No end to listeria outbreak

South Africa is still in the midst of a listeria outbreak, with no sign of cases decreasing. As of 15 February, there had been 167 confirmed deaths and over 800 cases of infection.

No end to listeria outbreak
Dr Lucia Anelich says South Africa is still in the grip of a Listeria outbreak.
Photo: Gerhard Uys
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This was recently revealed at a Listeria workshop hosted by Food Focus SA in Johannesburg.

Dr Lucia Anelich from Anelich Consulting, a food safety consultancy, said Listeria monocytogenes, one of over 10 listeria strains, was the one that made people ill.

“It is a rare disease. Only about 16 000 people contract it in the US per year, where there is a 330 million population. The problem is that the mortality rate is 20%, compared to for example salmonellosis that has a 1% mortality rate. Listeria is now a notifiable disease in South Africa,” Anelich said.

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L.monocytogenes could persist in a factory environment for decades. There had been cases of consumers becoming ill over long periods from the same genetic strain, which meant that infection came from the same source without it ever being found.

About 37% of infections were from consumers’ fridges. This meant people would buy safe foods, but continuously reinfect themselves from L. monocytogenes that persisted in their fridges over long periods, Anelich said.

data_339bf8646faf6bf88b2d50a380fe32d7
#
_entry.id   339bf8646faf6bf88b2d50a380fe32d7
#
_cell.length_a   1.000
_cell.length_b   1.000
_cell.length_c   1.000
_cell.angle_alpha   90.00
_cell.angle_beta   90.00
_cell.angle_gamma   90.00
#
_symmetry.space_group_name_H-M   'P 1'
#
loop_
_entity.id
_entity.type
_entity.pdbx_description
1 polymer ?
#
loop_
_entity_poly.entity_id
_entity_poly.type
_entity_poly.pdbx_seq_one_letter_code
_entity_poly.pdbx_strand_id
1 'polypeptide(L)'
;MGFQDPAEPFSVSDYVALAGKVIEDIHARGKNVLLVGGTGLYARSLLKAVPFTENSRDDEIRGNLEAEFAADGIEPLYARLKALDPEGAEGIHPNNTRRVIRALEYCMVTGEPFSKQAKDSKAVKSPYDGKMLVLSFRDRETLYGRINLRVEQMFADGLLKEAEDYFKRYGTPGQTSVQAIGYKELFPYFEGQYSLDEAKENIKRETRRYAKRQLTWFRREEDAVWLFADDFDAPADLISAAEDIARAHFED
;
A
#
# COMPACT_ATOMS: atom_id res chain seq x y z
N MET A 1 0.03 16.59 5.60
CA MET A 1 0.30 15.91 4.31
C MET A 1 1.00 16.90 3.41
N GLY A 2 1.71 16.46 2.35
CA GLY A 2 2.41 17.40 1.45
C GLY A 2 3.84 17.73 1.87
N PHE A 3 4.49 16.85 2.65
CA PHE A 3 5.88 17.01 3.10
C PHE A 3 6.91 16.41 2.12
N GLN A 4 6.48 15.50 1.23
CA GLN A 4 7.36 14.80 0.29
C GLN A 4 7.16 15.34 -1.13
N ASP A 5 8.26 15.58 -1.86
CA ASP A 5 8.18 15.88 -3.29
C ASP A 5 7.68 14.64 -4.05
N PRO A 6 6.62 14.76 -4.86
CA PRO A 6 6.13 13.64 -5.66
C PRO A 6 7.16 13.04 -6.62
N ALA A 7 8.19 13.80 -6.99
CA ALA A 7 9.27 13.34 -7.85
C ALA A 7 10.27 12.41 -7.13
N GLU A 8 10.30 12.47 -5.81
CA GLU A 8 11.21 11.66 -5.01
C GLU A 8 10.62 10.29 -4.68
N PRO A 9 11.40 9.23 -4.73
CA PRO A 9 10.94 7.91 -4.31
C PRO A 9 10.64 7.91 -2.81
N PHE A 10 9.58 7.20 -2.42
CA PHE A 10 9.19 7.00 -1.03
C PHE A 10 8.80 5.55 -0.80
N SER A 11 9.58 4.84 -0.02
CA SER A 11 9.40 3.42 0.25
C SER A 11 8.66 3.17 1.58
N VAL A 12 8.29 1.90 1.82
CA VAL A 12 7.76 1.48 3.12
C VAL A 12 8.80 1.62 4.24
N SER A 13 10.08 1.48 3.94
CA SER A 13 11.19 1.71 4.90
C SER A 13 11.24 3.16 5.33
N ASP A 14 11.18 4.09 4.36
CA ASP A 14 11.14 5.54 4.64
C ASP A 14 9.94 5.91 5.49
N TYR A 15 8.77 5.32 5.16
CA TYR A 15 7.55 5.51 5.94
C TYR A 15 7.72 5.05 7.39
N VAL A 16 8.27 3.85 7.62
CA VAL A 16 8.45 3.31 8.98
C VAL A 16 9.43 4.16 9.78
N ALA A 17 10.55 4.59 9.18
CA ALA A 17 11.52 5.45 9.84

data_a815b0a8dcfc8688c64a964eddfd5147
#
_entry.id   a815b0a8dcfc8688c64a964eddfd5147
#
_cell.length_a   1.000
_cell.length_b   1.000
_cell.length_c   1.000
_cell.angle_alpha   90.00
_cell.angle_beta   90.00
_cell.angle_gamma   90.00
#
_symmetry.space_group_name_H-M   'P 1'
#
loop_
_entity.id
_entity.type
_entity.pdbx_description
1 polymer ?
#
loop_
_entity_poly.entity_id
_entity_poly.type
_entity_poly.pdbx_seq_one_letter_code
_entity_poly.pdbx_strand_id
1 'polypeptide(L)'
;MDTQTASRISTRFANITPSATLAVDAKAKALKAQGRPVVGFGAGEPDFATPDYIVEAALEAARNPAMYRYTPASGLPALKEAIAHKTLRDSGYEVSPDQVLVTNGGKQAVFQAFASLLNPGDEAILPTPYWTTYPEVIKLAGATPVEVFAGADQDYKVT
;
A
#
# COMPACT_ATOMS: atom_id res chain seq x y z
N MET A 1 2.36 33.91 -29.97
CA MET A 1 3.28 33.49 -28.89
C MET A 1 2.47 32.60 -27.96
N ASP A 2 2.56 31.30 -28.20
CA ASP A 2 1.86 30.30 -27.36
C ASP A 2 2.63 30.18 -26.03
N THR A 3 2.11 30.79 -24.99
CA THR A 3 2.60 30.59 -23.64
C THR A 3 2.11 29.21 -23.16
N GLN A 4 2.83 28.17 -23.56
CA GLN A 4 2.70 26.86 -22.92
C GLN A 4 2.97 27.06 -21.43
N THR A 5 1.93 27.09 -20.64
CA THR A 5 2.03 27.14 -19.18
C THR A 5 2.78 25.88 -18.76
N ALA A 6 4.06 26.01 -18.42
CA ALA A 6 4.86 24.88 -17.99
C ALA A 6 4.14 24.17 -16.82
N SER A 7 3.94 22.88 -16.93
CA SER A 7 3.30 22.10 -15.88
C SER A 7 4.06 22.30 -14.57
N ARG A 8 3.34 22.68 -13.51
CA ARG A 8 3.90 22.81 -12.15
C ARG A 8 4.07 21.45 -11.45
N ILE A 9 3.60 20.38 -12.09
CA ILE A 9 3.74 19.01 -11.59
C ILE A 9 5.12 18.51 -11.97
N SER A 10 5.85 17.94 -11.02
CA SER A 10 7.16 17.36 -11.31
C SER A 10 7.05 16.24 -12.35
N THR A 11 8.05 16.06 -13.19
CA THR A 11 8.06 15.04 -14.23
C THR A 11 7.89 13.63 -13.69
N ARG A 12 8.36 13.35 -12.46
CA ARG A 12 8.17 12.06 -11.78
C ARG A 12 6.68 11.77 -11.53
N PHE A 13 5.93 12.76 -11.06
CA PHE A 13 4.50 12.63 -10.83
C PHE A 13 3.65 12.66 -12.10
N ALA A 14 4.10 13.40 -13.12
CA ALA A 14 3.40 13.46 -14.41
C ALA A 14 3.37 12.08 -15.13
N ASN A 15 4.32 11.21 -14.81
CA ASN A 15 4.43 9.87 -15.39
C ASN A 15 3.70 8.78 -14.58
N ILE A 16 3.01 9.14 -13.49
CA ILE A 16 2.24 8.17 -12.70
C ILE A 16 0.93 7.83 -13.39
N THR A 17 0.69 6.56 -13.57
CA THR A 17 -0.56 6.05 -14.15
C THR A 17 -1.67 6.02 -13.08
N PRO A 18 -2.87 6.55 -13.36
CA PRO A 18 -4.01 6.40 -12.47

“Scientists suspect that when the source of the South African outbreak is found, it will be from one facility, as the same strain of bacterium was found in all patients during the recent outbreak. It is also suspected that one or more widely consumed products were infected,” Anelich said.

The fact that listeria was a notifiable disease meant there would be comprehensive information that could be gathered from all cases, as health workers and laboratories had to report all cases.

This would facilitate tracking and enable scientists to get the addresses and phone numbers of those infected.

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Gerhard Uys grew up as a real city lad, but spends his free time hiking and visiting family farms. He learnt the journalism trade as a freelance writer and photographer in the lifestyle industry, but having decided that he will be a cattle farmer by the age of 45 he now indulges his passion for farming by writing about agriculture. He feels Farmer’s Weekly is a platform for both developed and emerging farmers to learn additional farming skills and therefore takes the job of relaying practical information seriously.